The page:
Modulating stress responses by the UPRosome: a matter of life and death

Trends Biochem Sci. 2011 Jun;36(6):329-37. doi: 10.1016/j.tibs.2011.03.001. Epub 2011 Apr 7.

Abstract

The accumulation of unfolded proteins in the endoplasmic reticulum (ER) triggers the unfolded protein response (UPR) through the activation of specialized sensors including inositol-requiring enzyme-1α (IRE1α). IRE1α signals by assembling a dynamic protein platform referred to as the UPRosome, where different modulator and adaptor proteins assemble to regulate the kinetics and amplitude of UPR effector responses. Conversely, chronic ER stress can cause apoptosis. Recent evidence indicates that several apoptosis-related proteins interact with IRE1α, regulating its prosurvival activities and performing a dual function in the regulation of cell death and adaptation to stress. Based on the increasing relevance of ER stress to the occurrence of diverse pathological conditions, strategies to target and modulate the assembly and composition of the UPRosome could have therapeutic benefits for disease intervention.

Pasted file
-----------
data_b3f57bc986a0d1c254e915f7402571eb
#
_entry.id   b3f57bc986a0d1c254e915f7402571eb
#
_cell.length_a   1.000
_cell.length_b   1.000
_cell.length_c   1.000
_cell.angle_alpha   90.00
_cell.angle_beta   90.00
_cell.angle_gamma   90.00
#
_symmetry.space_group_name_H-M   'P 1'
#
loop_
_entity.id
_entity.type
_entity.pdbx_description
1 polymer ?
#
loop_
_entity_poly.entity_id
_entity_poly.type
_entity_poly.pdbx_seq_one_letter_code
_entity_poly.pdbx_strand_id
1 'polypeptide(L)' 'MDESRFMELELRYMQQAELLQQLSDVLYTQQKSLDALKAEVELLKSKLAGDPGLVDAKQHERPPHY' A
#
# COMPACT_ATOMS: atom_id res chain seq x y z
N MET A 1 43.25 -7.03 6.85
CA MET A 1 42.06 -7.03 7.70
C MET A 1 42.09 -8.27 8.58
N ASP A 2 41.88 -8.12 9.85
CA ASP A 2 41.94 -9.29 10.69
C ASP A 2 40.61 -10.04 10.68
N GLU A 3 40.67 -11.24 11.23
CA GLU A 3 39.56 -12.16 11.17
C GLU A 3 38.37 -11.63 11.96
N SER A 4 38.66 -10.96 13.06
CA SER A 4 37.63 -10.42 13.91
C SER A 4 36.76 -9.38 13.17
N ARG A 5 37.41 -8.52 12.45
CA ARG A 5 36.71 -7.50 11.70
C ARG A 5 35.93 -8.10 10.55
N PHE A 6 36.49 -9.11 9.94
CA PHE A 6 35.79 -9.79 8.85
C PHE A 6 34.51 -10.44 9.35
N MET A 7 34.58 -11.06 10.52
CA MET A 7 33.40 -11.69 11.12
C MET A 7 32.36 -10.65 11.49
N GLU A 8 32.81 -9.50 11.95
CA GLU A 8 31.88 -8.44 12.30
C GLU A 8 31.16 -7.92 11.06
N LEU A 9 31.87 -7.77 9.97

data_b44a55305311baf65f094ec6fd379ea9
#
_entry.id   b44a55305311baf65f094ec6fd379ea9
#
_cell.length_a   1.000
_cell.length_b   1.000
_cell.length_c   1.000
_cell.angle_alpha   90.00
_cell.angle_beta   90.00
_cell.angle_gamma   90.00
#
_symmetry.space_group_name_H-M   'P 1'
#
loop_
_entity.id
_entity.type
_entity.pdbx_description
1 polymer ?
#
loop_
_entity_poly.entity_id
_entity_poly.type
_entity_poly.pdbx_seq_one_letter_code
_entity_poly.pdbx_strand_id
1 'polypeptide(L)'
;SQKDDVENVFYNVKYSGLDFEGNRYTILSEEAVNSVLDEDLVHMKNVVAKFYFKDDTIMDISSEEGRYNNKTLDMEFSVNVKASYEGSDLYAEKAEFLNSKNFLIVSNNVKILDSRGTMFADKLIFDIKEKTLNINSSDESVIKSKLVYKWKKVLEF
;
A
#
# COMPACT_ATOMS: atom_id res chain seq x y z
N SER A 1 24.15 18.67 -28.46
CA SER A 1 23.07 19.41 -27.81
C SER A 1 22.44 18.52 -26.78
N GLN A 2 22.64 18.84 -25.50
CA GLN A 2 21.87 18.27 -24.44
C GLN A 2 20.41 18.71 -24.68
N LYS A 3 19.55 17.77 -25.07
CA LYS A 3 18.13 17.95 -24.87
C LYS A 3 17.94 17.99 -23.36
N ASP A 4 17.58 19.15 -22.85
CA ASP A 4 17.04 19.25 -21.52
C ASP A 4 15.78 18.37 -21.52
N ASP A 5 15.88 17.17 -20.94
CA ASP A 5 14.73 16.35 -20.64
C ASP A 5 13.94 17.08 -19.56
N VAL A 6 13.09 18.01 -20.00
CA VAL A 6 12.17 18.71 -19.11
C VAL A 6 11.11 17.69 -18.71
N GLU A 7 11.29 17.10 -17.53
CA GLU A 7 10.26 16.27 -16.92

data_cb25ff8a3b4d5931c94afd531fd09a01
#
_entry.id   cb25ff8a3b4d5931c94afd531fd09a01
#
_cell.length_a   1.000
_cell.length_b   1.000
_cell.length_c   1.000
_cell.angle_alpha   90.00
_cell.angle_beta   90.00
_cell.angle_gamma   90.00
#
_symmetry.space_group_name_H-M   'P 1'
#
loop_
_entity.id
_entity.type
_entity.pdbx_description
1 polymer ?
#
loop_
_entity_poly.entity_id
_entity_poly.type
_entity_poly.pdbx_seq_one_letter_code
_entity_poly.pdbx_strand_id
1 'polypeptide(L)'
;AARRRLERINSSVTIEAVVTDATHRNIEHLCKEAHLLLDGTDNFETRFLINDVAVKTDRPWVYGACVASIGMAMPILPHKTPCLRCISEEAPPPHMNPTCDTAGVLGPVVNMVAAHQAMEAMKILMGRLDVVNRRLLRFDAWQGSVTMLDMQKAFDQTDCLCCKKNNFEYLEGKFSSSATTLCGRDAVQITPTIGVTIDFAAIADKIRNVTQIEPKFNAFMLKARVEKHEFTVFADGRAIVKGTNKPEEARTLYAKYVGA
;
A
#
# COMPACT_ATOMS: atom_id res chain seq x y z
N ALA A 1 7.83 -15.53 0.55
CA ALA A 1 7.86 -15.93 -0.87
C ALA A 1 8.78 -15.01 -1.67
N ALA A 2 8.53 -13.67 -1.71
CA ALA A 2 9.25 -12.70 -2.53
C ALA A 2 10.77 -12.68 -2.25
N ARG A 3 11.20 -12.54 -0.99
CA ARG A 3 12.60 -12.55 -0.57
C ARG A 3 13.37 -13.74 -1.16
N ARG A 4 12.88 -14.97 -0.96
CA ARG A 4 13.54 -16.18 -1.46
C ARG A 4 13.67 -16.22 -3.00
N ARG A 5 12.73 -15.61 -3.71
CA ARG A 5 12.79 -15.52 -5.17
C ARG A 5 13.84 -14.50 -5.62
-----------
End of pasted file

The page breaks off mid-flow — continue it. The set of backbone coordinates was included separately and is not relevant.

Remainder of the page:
Publication types

  • Research Support, Non-U.S. Gov't
  • Review

MeSH terms

  • Animals
  • Apoptosis*
  • Endoplasmic Reticulum / metabolism*
  • Endoribonucleases / metabolism*
  • Humans
  • Protein-Serine-Threonine Kinases / metabolism*
  • Signal Transduction
  • Stress, Physiological*
  • Unfolded Protein Response*

Substances

  • ERN1 protein, human
  • Protein-Serine-Threonine Kinases
  • Endoribonucleases